NHTSA upgrades probe of Mercedes C class for taillamp failure
NHTSA upgraded its probe to an engineering analysis of 252,867 C-class cars, from model years 2008 through 2011, because the rear lighting could fail due to an overheated electrical connector.
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DETROIT (Reuters) -- U.S. safety regulators upgraded an investigation into more than 250,000 Mercedes-Benz C-class cars for possible failure of the rear lights.
The National Highway Traffic Safety Administration upgraded its probe to an engineering analysis of 252,867 C-class cars, from model years 2008 through 2011, because the rear lighting could fail due to an overheated electrical connector, according to documents filed online.
An engineering analysis is a step that could result in a recall of the vehicles by the regulator.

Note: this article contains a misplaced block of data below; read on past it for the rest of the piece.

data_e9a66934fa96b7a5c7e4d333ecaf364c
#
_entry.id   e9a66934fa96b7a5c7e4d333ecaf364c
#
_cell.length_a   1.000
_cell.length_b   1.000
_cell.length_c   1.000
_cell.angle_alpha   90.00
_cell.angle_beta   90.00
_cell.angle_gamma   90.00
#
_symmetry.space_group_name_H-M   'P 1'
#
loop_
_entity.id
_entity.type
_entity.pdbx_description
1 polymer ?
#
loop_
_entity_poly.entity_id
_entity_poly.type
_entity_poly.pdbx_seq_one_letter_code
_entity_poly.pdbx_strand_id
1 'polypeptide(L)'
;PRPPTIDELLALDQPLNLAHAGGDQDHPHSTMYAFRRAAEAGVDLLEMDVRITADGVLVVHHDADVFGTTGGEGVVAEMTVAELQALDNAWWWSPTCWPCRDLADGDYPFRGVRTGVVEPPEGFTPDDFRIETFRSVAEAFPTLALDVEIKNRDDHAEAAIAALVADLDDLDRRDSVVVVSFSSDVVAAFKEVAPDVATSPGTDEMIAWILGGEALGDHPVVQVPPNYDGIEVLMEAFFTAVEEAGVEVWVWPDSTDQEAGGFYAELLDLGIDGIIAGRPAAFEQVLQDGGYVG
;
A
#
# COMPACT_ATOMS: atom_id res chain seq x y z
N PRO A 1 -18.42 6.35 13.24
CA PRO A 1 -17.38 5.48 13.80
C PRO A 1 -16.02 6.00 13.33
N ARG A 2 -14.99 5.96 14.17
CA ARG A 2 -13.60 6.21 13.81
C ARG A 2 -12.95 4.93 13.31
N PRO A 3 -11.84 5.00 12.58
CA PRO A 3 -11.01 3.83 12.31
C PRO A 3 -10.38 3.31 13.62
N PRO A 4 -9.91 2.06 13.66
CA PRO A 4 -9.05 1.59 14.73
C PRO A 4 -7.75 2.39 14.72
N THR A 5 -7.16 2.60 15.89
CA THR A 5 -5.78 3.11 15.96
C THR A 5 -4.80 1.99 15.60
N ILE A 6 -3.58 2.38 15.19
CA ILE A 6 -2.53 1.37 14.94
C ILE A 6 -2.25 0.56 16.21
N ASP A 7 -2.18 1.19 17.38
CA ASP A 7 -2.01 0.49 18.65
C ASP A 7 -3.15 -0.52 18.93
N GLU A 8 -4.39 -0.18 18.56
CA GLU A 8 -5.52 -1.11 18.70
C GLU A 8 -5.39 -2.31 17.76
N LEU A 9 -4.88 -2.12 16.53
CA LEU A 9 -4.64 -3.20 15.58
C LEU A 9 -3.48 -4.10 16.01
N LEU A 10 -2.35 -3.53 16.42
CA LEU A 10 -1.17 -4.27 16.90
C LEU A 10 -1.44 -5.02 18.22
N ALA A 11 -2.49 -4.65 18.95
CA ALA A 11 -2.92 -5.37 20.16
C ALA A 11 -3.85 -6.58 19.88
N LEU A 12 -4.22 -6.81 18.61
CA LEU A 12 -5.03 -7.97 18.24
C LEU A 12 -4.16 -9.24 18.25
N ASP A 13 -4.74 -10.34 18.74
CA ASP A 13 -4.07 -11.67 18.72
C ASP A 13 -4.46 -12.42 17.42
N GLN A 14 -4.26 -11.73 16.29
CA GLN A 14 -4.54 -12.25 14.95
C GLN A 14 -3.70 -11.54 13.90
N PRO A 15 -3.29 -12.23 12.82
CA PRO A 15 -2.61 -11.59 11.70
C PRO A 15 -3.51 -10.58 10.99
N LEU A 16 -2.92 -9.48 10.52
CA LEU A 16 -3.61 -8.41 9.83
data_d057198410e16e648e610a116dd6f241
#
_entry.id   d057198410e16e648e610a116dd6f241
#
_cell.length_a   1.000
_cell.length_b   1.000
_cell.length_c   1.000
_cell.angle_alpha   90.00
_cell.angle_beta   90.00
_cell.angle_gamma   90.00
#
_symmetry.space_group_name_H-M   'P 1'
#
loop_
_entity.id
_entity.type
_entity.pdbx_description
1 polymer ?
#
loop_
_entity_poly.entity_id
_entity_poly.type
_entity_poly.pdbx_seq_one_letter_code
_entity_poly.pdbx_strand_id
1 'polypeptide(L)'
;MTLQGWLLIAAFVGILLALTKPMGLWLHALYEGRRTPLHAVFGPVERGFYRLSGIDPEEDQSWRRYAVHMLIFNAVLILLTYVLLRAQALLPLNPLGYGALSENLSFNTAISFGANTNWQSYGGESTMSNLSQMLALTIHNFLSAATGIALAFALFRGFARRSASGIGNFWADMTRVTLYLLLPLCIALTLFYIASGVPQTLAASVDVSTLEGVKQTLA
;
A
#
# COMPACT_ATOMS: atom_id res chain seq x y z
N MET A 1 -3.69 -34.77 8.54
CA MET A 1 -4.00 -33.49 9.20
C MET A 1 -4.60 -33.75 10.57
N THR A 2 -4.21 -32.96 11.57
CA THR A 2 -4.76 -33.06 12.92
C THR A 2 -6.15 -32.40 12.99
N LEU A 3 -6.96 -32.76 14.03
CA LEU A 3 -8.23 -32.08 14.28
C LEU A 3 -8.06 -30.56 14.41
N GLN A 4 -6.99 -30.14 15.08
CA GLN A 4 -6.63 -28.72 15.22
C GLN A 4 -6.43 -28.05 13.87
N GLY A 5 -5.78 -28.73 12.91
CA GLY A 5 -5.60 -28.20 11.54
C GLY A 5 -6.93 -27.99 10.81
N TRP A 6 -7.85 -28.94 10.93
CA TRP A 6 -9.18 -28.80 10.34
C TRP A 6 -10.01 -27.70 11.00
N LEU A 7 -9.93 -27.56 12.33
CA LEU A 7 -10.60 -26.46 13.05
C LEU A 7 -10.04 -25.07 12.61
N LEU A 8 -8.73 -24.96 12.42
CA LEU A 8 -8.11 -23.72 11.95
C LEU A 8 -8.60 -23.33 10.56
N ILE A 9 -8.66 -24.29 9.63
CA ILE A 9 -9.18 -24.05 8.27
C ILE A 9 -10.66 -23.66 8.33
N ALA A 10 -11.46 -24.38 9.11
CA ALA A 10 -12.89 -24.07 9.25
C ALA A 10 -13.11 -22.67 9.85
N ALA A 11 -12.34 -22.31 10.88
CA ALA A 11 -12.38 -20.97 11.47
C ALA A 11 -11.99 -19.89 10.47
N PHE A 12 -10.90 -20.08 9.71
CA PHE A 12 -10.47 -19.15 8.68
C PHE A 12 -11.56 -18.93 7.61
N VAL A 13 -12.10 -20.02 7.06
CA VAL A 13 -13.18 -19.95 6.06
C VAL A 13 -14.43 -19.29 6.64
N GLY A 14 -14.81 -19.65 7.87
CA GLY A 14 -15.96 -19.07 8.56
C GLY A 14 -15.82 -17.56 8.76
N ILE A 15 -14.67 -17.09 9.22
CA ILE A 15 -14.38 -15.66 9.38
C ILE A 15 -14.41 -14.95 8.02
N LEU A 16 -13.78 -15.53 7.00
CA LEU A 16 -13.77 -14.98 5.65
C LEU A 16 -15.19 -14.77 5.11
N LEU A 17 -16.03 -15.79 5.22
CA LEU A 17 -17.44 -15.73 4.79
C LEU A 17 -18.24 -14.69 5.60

In some cases, the overheated connector resulted in melting, smoke or fire.
A Mercedes spokesman said the company was cooperating with NHTSA's investigation.
A preliminary evaluation of the problem was initially opened in July after NHTSA received 21 reports of rear light assembly failure due to the melted electrical connector or housing.
Mercedes said the overheating of the ground wire was caused by corrosion between the connectors in the ground circuit to the tail light, according to the documents.
Analysis of the complaint data indicated an increased likelihood of failure as the vehicles age, so the investigation was upgraded to further study the risks and frequency of the issue, according to the NHTSA documents.Contact Automotive News